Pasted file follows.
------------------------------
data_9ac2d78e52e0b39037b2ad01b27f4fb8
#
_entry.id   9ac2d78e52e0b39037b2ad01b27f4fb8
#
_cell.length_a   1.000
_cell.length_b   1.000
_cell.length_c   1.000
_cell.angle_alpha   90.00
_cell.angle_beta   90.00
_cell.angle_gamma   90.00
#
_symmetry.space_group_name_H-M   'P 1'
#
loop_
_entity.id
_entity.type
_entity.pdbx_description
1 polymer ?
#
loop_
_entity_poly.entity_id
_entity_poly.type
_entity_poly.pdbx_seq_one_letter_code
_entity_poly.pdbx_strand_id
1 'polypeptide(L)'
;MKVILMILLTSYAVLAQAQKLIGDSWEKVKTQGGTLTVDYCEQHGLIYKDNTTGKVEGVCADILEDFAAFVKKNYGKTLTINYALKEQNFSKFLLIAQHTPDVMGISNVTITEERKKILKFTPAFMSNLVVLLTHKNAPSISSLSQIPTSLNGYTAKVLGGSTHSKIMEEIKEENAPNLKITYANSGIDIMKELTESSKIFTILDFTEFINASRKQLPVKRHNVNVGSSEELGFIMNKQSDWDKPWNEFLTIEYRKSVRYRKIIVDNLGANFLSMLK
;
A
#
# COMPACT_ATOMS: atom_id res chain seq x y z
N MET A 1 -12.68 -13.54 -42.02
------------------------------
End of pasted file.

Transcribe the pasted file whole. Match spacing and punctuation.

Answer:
data_9ac2d78e52e0b39037b2ad01b27f4fb8
#
_entry.id   9ac2d78e52e0b39037b2ad01b27f4fb8
#
_cell.length_a   1.000
_cell.length_b   1.000
_cell.length_c   1.000
_cell.angle_alpha   90.00
_cell.angle_beta   90.00
_cell.angle_gamma   90.00
#
_symmetry.space_group_name_H-M   'P 1'
#
loop_
_entity.id
_entity.type
_entity.pdbx_description
1 polymer ?
#
loop_
_entity_poly.entity_id
_entity_poly.type
_entity_poly.pdbx_seq_one_letter_code
_entity_poly.pdbx_strand_id
1 'polypeptide(L)'
;MKVILMILLTSYAVLAQAQKLIGDSWEKVKTQGGTLTVDYCEQHGLIYKDNTTGKVEGVCADILEDFAAFVKKNYGKTLTINYALKEQNFSKFLLIAQHTPDVMGISNVTITEERKKILKFTPAFMSNLVVLLTHKNAPSISSLSQIPTSLNGYTAKVLGGSTHSKIMEEIKEENAPNLKITYANSGIDIMKELTESSKIFTILDFTEFINASRKQLPVKRHNVNVGSSEELGFIMNKQSDWDKPWNEFLTIEYRKSVRYRKIIVDNLGANFLSMLK
;
A
#
# COMPACT_ATOMS: atom_id res chain seq x y z
N MET A 1 -12.68 -13.54 -42.02